Packing List

When I started planning this trip, and realized that I would have to deal with temperatures that could top 100 (Cambodia in August) or dip below freezing (Iceland at the end of September), I started looking at packing lists in travel blogs to see what other people suggested. I found them super helpful, so I’m publishing this packing list in case anyone else finds it useful. I’m sure I overpacked, because my suitcase is heavy, but I’m planning to ship a package home from Hong Kong with most of my warm-weather clothes and shoes, so that should help. (Part of the weight also comes from the clothes I’m bringing to the friend I’m staying with in Cambodia, because Amazon Prime doesn’t exactly deliver to her apartment.) I thought about trying to do the carryon-only backpacking style of trip, but for the reasons I mentioned in an earlier post, I decided to bring a few more things and just check the bag.



  • 1 pair sneakers
  • 1 pair walking sandals
  • 1 pair plastic flip-flops
  • 1 pair silver sandals
  • 1 pair black flats
  • 1 pair black booties

Six pairs of shoes is a lot, I admit, and the silver sandals and black flats didn’t necessarily need to come, but it’s going to rain for part of each day in many of the places I’m going, and I hate going to dinner in soaking wet and muddy shoes. I’m going to send the silver sandals back from Hong Kong, because once I’m in Europe it should be cool enough in the evenings that flats won’t give me blisters. The black booties are waterproof, and I’m planning on wearing them when it’s rainy and cold in England and Scotland. Plastic flip-flops are a necessity for hostel showers, and I’m going to be doing so much walking I want to be able to switch between sandals and sneakers if one is bothering my feet.


Coats/Cold Weather Gear

  • 1 packable down jacket
  • 1 rain coat
  • 1 lightweight jacket (water resistant on the outside, fleece on the inside)
  • 1 fleece hat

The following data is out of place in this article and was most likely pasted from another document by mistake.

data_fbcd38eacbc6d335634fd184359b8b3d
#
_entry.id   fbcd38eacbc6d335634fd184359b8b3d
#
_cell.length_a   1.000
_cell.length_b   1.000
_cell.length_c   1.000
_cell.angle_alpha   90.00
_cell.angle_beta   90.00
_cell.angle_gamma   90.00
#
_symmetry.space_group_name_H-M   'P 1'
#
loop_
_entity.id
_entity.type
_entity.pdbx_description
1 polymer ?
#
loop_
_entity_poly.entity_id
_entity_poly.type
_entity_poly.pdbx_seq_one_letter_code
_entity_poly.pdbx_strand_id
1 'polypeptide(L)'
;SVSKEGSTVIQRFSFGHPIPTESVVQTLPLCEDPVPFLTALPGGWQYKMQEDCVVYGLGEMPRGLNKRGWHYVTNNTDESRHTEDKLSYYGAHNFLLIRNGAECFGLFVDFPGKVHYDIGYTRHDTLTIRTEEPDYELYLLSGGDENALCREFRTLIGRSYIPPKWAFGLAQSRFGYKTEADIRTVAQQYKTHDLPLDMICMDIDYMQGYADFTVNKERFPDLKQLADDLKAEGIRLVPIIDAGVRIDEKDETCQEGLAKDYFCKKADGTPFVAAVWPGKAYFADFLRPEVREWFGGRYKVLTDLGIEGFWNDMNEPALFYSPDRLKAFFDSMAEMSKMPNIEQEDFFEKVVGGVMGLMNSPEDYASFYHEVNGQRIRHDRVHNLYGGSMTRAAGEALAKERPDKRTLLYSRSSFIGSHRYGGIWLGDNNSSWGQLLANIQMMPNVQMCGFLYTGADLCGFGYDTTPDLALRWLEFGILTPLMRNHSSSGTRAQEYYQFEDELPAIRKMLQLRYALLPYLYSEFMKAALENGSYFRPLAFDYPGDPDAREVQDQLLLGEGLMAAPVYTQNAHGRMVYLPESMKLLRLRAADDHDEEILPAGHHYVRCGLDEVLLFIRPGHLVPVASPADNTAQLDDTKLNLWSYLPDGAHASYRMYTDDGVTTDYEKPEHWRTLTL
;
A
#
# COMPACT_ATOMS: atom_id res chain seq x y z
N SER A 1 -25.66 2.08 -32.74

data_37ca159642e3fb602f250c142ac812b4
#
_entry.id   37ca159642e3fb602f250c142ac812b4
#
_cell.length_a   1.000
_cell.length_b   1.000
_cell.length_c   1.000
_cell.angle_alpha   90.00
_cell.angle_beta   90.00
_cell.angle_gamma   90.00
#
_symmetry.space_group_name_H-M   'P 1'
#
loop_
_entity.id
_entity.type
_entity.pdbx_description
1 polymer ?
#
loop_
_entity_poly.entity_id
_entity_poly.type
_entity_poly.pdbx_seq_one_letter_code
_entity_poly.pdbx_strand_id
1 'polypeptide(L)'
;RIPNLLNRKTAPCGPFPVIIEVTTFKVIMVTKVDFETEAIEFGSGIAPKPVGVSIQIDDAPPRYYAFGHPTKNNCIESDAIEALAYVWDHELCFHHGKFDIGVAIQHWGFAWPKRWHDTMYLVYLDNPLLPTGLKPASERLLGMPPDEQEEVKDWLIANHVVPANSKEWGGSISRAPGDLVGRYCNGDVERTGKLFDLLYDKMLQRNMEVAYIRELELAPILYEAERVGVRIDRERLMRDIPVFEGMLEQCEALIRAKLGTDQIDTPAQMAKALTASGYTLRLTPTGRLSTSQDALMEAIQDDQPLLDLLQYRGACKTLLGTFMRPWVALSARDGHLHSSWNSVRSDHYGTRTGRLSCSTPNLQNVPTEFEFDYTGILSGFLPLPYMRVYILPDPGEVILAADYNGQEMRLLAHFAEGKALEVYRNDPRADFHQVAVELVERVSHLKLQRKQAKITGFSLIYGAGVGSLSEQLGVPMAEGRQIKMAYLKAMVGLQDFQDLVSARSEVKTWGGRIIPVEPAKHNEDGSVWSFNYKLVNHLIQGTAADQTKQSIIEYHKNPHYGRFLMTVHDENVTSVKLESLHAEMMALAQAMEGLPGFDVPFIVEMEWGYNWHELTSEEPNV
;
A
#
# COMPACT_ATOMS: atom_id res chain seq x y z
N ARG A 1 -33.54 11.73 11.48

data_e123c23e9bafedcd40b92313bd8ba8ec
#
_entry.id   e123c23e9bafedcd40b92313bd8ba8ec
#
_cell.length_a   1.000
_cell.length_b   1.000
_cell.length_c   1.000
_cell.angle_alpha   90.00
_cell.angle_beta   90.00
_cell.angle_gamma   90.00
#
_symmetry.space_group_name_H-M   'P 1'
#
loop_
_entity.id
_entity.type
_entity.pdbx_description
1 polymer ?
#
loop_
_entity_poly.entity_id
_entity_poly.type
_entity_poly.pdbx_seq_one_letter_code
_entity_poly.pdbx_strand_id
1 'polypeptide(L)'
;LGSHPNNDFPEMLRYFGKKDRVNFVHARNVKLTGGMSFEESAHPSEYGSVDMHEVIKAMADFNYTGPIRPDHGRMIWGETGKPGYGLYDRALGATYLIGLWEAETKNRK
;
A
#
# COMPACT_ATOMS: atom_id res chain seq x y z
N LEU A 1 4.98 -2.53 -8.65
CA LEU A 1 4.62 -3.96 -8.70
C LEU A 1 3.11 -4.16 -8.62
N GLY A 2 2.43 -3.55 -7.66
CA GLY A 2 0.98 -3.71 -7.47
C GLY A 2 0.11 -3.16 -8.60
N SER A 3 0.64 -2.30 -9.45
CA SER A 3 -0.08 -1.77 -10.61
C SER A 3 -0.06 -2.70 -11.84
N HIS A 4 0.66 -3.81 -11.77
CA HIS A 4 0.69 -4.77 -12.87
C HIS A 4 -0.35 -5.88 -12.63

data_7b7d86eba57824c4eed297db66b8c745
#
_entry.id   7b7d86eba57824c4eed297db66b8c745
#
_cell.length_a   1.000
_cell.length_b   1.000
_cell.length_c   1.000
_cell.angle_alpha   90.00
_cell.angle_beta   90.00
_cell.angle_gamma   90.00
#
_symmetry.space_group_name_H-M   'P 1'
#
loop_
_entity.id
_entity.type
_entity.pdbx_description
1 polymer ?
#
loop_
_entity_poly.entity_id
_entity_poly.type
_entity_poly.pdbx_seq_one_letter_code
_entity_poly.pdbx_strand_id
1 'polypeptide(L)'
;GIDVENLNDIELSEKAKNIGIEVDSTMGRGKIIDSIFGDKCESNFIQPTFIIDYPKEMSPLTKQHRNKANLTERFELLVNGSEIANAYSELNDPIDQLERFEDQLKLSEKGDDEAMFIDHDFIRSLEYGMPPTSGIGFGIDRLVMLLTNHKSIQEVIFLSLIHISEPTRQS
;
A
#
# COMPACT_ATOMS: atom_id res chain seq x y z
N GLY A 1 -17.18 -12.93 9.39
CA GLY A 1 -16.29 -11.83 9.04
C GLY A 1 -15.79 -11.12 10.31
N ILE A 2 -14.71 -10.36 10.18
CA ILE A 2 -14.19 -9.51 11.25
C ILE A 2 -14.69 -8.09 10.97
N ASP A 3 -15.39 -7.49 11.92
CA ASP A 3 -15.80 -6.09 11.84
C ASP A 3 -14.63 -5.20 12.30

• 1 pair fleece gloves
  • 1 pashmina-style scarf

So the key here is layering. I looked like an idiot wearing three coats on top of each other in my oven of an apartment in July, but I confirmed that if I wear the down coat, then the jacket, then the raincoat, a) it all fits, b) I can still move my arms, and c) it’s warm. I also am bringing a few merino sweaters, and with all that put together, plus a hat and gloves and the hood on my raincoat up, I should be comfortable in Iceland. I hope. The jacket and the pashmina scarf come in my carryon, because I get cold on planes, and everything else rolls and squishes into a medium-small packing cube. The down jacket is one of those ultra-lightweight down jackets from Uniqlo, which is only $70, packs to the size of a fist, and is water resistant.



  • 6 t-shirts
  • 4 long sleeve shirts
  • 4 wide-strapped tank tops
  • 2 spaghetti strap tank tops
  • 3 merino tops (1 ultra-lightweight base layer, 2 sweaters)
  • 2 lightweight cardigans
  • 1 button-down shirt
  • 2 pairs jeans
  • 1 pair quick-dry travel pants
  • 2 knee-length skirts
  • 1 dress
  • 2 bathing suits

For working out/hiking

  • 1 wicking t-shirt
  • 1 wicking button shirt
  • 1 pair athletic leggings
  • 1 pair athletic shorts
  • 1 pair yoga pants
  • 1 pair hiking socks


  • Pajamas
  • 12 pair underwear
  • 6 pair socks
  • 1 pair leggings
  • 1 pair tights

The indulgences here are the second pair of jeans and the second sweater. But it all fit in, under the weight limit, and I know I’m going to be so sick of everything else by the time I get to the UK/Iceland that I will be happy to have different clothes for the colder weather. I’m planning to do most of my laundry in the sink, and only use a washing machine every 10 days or two weeks for stuff that either doesn’t fit in a sink or won’t easily air dry. I found this awesome clothesline at REI that fits in a pouch smaller than my thumb but stretches out to be pretty long, and I have a little bottle of Dr. Bronners and a rubber sink plug.



  • DSLR camera
  • Laptop
  • iPad mini (for reading e-book guidebooks)
  • iPhone
  • Mini power bank (for recharging the phone in the middle of the day)
  • Converter plug with USB ports
  • Noise-cancelling headphones



  • Very thin cable, for locking my suitcase to the rack on overnight ferries/trains
  • Packable towels (1 full-size, 1 hand towel), so I don’t have to pay towel fees at hostels
  • Swiss Army knife
  • Safety pins
  • Paperclips, for switching SIM cards
  • Bug spray and sunscreen
  • Makeup and jewelry
  • Journal
  • Headlamp, for finding stuff in my bag at hostels
  • Hats
  • Medicine and tissues. I always seem to get a cold when I travel.
  • Portable humidifier. (It’s only about 3x3x6, and weighs about half a pound. It takes any regular disposable plastic bottle of water. I often get colds when I travel, and if the air is too dry, I wake up every 15 or 20 minutes because I’m so thirsty.)


I hope this was helpful!